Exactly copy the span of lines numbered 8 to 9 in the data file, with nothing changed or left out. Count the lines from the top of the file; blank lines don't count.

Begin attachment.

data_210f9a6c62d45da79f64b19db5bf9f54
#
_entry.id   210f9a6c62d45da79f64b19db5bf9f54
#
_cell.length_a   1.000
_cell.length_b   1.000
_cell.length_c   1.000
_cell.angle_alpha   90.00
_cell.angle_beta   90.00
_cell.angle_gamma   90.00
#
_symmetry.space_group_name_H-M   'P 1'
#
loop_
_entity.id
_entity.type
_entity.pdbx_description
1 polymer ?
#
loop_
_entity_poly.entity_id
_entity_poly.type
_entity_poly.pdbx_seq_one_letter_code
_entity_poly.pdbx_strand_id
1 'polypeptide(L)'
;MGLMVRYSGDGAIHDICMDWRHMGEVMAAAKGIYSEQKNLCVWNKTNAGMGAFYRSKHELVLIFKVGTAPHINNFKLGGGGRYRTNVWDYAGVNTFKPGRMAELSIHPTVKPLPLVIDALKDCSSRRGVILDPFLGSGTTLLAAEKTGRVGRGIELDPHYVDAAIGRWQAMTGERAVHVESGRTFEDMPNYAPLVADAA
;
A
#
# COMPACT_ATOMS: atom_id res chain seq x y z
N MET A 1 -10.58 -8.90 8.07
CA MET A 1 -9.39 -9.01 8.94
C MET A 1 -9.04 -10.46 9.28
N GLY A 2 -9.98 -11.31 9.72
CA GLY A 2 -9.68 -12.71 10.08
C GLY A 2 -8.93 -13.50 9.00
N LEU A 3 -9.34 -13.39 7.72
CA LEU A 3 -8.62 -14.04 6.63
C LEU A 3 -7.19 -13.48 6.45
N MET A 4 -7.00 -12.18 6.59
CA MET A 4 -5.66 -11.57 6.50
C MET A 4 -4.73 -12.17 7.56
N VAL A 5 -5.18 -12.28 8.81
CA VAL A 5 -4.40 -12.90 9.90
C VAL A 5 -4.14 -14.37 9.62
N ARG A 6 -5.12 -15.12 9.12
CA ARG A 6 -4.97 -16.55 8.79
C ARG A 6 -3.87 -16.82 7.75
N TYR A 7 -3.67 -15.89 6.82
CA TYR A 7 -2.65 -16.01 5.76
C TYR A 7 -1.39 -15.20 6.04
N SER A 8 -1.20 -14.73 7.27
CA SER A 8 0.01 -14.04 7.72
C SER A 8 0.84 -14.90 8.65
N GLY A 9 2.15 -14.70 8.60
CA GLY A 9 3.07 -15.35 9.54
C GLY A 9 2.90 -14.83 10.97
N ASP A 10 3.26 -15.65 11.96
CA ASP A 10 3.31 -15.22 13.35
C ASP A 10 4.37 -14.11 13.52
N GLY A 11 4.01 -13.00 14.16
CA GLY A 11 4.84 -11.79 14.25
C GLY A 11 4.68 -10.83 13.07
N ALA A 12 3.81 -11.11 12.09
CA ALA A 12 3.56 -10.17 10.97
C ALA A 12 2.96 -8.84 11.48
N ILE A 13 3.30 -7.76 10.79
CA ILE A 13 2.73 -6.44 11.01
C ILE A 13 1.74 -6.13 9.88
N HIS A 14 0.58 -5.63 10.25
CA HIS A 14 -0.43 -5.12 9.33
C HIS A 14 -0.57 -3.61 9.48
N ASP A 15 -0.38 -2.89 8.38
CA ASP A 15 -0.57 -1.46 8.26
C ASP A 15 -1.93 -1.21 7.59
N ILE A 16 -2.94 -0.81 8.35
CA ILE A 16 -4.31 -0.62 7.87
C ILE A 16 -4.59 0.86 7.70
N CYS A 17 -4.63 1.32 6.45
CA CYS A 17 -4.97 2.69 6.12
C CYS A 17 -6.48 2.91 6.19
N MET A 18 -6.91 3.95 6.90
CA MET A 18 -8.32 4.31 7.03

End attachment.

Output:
_cell.angle_alpha   90.00
_cell.angle_beta   90.00